Good Advice

Robert Kagan on a possible fights over cabinet nominations:  “Republicans should let this one go and save their energies for the real problems looming before us.”

Indeed.

FILED UNDER: Quick Takes, US Politics
Steven L. Taylor
About Steven L. Taylor
Steven L. Taylor is a Professor of Political Science and a College of Arts and Sciences Dean. His main areas of expertise include parties, elections, and the institutional design of democracies. His most recent book is the co-authored A Different Democracy: American Government in a 31-Country Perspective. He earned his Ph.D. from the University of Texas and his BA from the University of California, Irvine. He has been blogging since 2003 (originally at the now defunct Poliblog). Follow Steven on Twitter

Comments

  1. Tsar Nicholas says:

    Did Kagan give that same advice to Senate Democrats in Jan. 2001 and then again in Jan. 2005?

  2. @Tsar Nicholas: Does it matter? It is either good advice, or it isn’t. Tit for tat is behavior suitable for children.

  3. Fights over cabinet level nominations are rare. The last one that comes to mind was John Bolton in 2005, which GWB won by making a recess appointment. Before that, there was the double disaster at the beginning of the Clinton Administration when two Attorney General nominees in a row had t step aside because of issues involving nannies who were not in the country legally. Before that, there was John Tower’s ill-fated nomination to be Bush 41’s Secretary of Defense, which was surprising considering that Tower was a former Senator and which led to Bush selecting a guy named Dick Cheney for his Secretary of Defense.

    Before `89 I can’t recall any serious fights over nominees. I don’t remember any during the Reagan years at all.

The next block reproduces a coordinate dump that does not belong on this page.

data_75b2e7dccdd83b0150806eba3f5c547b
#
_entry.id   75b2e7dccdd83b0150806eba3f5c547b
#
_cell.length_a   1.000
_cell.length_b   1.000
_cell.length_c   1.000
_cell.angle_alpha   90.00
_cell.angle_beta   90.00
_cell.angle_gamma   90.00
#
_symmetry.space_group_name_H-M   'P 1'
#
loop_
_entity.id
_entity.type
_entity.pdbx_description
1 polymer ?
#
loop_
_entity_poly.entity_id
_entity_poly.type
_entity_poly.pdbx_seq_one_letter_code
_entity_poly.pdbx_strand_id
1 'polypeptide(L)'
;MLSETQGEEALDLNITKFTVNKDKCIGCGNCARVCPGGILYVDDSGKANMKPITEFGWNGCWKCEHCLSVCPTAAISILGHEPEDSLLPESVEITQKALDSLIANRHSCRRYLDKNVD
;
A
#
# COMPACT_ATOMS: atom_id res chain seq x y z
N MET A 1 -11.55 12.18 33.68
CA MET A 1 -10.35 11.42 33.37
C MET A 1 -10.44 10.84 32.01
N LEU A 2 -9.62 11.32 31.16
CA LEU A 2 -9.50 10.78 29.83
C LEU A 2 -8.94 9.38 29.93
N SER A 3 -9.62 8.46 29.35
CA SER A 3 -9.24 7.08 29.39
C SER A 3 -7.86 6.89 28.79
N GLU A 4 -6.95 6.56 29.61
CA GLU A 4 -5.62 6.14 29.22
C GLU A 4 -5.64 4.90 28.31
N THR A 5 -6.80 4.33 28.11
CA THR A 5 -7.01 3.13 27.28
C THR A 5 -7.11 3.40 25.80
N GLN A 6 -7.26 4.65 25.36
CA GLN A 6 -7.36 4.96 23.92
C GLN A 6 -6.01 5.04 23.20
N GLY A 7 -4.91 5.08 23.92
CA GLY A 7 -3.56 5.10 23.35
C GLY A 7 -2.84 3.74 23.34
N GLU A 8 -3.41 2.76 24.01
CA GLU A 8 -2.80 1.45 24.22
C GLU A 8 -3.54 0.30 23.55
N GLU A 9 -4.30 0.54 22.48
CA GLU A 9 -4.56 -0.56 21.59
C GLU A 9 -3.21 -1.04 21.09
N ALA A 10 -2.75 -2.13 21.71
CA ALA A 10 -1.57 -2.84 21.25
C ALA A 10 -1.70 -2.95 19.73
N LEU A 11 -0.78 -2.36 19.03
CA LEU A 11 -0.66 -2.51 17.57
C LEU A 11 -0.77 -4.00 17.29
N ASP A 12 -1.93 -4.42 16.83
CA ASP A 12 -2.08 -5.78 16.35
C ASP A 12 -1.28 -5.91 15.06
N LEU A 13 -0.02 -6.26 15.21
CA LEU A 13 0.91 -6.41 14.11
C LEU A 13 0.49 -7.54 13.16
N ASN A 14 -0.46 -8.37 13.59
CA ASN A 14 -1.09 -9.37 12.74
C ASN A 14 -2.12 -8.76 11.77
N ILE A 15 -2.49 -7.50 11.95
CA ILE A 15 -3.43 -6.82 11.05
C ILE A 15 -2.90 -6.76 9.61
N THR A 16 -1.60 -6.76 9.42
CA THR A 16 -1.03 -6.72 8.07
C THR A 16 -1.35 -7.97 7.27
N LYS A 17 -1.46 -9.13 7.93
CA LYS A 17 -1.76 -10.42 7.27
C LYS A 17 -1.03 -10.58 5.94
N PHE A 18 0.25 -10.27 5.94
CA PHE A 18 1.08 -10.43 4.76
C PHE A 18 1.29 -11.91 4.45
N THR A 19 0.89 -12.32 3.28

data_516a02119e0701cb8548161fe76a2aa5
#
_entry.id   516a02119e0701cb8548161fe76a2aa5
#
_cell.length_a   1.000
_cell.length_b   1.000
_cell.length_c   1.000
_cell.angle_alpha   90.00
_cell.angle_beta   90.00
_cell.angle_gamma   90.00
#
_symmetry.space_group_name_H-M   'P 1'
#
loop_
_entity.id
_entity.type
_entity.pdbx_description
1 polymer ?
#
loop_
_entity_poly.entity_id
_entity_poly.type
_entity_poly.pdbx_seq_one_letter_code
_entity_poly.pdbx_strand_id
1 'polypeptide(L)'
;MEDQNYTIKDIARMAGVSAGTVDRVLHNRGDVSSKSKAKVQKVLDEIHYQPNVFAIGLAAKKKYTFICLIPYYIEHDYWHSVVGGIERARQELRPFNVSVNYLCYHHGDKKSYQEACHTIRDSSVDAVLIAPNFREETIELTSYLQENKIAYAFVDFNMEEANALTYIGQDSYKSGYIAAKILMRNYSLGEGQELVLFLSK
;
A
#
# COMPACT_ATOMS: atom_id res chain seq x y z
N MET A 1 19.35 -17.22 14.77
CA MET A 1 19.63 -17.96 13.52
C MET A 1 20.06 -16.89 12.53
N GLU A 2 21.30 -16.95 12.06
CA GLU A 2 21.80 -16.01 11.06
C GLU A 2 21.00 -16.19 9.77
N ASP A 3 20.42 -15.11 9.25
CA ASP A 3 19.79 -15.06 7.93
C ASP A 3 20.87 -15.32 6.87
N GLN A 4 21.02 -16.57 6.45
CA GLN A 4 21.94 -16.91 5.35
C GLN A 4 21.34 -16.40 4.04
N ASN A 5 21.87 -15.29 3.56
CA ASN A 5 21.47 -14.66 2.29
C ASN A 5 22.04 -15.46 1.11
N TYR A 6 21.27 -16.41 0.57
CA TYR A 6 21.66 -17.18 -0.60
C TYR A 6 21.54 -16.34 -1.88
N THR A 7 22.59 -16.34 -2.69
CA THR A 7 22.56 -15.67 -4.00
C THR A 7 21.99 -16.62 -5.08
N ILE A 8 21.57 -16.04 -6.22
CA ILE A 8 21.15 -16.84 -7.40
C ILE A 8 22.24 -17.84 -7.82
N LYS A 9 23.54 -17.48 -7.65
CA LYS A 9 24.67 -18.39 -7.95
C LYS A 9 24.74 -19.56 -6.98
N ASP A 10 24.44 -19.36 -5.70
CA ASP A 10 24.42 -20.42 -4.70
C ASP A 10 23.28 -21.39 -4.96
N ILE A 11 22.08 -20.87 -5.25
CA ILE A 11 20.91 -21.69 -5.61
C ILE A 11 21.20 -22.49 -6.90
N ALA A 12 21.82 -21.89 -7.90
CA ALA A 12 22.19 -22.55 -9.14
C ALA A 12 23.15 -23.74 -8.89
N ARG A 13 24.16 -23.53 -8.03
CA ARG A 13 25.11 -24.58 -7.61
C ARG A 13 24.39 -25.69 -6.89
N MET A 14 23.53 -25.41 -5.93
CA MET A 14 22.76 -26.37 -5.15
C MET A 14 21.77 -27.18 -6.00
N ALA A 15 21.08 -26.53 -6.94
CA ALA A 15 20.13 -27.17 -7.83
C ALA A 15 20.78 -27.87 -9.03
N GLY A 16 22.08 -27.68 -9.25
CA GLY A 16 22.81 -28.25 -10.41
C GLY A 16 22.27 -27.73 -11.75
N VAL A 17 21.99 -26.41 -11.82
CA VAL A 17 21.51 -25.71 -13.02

4. @Doug Mataconis: There was also a nanny-related issue for Bush’s Sec of Labor nominee (Linda Chavez)

  5. @Steven L. Taylor:

    Ah yes, I had forgotten about that one.

    I’m honestly not sure if there were any serious challenges to cabinet nominees before John Tower in 89. Like I said none that I can remember. Heck, I don’t think there had ever been a Supreme Court nominee rejected until Nixon nominated Hayneworth and Carswell in 1970.

  6. stonetools says:

    Well, it sounds like sensible advice. Sadly, I expect the Republicans to do the opposite.

  7. @stonetools:

    Based on her advocacy of the absurd “Responsibility To Protect” Doctrine, I don’t want Susan Rice anywhere near Foggy Bottom for the next four years.

  8. Stonetools says:

    @Doug Mataconis:

    I don’t remember a “responsibility to protect” doctrine. Maybe you can spell out your objections to her in a later post.

  9. Geek, Esq. says:

    Don’t forget Bernie Kerik, Department of Homeland Security nominee.

  10. Geek, Esq. says:

    @Doug Mataconis:

    Any Obama nominee is going to have that stand, because that’s what Obama believes.